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Nine Inch Nails a feast for the eyes and ears

by Ryan Snyder

Trent Reznor has never been shy about expressing his political opinions. It may come across in a completely forthright manner, such as calling George W. Bush’s reelection “one step closer to the end of the world.” It might also appear more nuanced, as is the case with his song about the Bush administration “The Hand That Feeds.” In any event, Reznor’s performance on the eve of our presidential election at the Greensboro Coliseum bore a very special, though somewhat bittersweet significance. The next time he and Nine Inch Nails (www.nin.com) would take the stage, the United States would have a new president waiting in the wings. Now, that thought should certainly put a smile on his face and he may have already found a replacement punching bag in the form of his former label, Interscope. His 2008 release The Slip was released free of cost under the creative common license and he’s been rubbing it in the face of his former label ever since. Reznor opened the Greensboro show with four consecutive tracks off The Slip and five of the first six overall. The only outlier was “March of the Pigs” from The Downward Spiral, which exploded like an uppercut to the chin after the arena went dark at the end of “Discipline.” The visual displays at NIN’s performances are something of legend (see Telescreen, last week’s band of the week), so I had impossible expectations coming into the evening. After a somewhat subdued start, the psychedelia was really turned loose on the crowd. But the band utilized an impossibly elaborate lighting rig that frankly, was bound to fail at some point. There was just too much invested for it not to. It ran like clockwork for the most part, however. The massive wall of lights in perfectly-aligned rows flashed harmoniously with the thumping industrial drum-and-bass beats the band was throwing down on the aforementioned “Pigs.” The dozen moving heads splashed just enough color that the net lux of it all was sufficient to cause a big headache after the show, but not enough to create a rash of paroxysmal events in the crowd. So yeah, it was a good light show. The highlight came after a prolonged period of manipulated feedback at the end of “Gave Up.” The band killed the lights and used this to buy time while setting up a huge scrim (again, see Telescreen) in front of the stage. Reznor borrowed a page from Kraftwerk’s playbook, with bassist Justin Meldal-Johnsen, guitarist Robin Finck and himself stationed behind the scrim and in front of identical mixing stations for “The Warning” and “The Great Destroyer,” two more tributes to our 43 rd president from the album Year Zero. Reznor gave his vocal cords a rest with an extended instrumental session, working his way through his recently released quadruple-EP Ghosts I-IV. It was a

rigorous departure from the funky yet sadistic grooves of the opening act, with Reznor delving into a mix of downtempo and avant-garde jazz. Finck, who seemed to have picked up a few things from his Guns ‘N Roses bandmate Buckethead, was featured heavily and playing a heavily-distorted blues routine to a rolling backdrop of breathtaking natural scenery. The last movement of the show was a profusion of some of the best known material from six different albums and though it wasn’t as cohesive as the rest of the show to that point, it was still satisfying to hear the hits. No one wins when bands get self-indulgent and focus on material that they want you to hear. Those tickets are expensive, man. Well, for you anyway. The visuals took a radical turn on “Survivalism,” with what was implied to be eight separate images of the venue appearing on the main display. Six were of the crowd and two, oddly enough, of the men’s restroom. To borrow a phrase from The Big Lebowski, you can imagine where it goes from here. If you guessed that what looked like two men having sex would show up in one, you would be correct. I expected the other, an empty bathroom stall, to have former senator Larry Craig (R-Idaho) appear and assume a “wide stance.” Sadly, I was disappointed. And then there was “The Hand That Feeds.” A tasteful portrait of our sitting president appeared behind Reznor, who stated “Hopefully, this is the last time we’ll ever play this song.” As the song went on, the picture gradually morphed into an image of John McCain, though I’m not sure what that was in reference to. The band closed with “Head Like A Hole,” but there was still a fantastic encore to be heard. Finck was back in the forefront for “Echoplex,” a howling blues-industrial number marred by the technical difficulties that I alluded to earlier. The giant projection screen went out mid-song, which carried over into “Hurt.” You know, that Johnny Cash song that Snoop Dogg covered? Nice to see them paying respects to the greats. It was unfortunate the lighting problems occurred when they did, especially since “Hurt” is usually accompanied by some of their best effects. The lack of visuals did create a bit more of an intimate setting for this powerful song, but it would have been more so had there not been a desperate substitution of cheesy floodlights. The final song of the evening, “In This Twilight,” more than made up for it with a serene cityscape projected onto the backdrop. Very peaceful, except for the random explosions dotting the land. The band left the stage one at a time to a chorus of virtual fireballs, leaving Reznor for a quiet piano solo to end the show. A fitting end to an evening of pounding industrial noise and one of the best headaches I’ve ever had.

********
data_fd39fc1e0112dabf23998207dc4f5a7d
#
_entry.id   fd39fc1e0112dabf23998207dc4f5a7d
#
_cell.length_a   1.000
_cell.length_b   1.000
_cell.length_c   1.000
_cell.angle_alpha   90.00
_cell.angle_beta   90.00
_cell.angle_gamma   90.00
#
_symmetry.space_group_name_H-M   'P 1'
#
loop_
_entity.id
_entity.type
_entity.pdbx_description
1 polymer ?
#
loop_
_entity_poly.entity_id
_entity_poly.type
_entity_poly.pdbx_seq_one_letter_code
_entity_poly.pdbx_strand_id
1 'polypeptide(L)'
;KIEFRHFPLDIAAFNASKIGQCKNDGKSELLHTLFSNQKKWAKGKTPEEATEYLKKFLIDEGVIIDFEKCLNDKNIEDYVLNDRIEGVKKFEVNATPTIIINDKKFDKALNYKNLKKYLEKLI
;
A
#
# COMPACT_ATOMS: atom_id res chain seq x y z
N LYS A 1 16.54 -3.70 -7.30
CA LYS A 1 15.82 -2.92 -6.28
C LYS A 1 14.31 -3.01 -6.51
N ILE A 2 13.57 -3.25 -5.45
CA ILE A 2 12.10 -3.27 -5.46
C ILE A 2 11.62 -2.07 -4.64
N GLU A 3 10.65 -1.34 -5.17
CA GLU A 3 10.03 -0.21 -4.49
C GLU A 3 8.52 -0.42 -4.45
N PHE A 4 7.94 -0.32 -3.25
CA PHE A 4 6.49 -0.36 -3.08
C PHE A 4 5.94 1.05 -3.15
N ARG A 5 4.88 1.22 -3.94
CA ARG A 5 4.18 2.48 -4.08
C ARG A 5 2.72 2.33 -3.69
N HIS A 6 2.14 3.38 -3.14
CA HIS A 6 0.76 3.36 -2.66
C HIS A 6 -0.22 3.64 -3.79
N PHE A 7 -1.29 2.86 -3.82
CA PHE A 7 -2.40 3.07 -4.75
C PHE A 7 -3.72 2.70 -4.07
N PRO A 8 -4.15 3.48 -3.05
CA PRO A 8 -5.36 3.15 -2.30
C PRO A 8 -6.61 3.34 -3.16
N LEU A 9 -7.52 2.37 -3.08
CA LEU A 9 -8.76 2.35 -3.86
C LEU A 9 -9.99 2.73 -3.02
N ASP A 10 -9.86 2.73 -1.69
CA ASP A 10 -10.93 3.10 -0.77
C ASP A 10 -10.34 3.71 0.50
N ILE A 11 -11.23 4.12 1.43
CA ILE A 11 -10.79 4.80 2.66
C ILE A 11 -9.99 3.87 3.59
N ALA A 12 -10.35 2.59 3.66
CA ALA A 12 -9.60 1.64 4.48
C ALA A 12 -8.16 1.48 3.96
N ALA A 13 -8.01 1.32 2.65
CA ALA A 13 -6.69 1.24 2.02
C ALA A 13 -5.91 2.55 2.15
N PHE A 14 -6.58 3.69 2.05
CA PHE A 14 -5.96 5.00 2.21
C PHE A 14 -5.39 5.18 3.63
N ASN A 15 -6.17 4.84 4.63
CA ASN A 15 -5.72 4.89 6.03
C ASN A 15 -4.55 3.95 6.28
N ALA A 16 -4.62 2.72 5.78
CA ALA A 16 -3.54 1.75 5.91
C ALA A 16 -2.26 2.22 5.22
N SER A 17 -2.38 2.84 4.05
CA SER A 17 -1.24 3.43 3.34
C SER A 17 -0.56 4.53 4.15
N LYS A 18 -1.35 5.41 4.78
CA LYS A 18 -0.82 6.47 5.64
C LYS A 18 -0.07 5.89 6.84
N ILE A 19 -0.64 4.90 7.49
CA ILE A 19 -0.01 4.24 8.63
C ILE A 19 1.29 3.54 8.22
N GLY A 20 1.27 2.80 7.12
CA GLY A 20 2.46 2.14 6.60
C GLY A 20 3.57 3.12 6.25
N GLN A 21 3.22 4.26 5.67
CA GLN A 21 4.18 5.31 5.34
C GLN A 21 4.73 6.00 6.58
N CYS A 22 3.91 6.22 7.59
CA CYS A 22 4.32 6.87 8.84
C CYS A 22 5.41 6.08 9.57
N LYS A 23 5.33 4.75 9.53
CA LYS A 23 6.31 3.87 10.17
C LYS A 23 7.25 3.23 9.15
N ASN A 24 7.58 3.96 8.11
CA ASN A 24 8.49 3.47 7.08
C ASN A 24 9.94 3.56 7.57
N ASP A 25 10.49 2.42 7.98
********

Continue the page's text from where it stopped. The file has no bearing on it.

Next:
To comment on this story, e-mail Ryan Snyder at Ryan@yesweekly.com

Trent Reznor belts out a tune at the Greensboro Coliseum during the Nine Inch Nails show last week. (photo by Ryan Snyder.)

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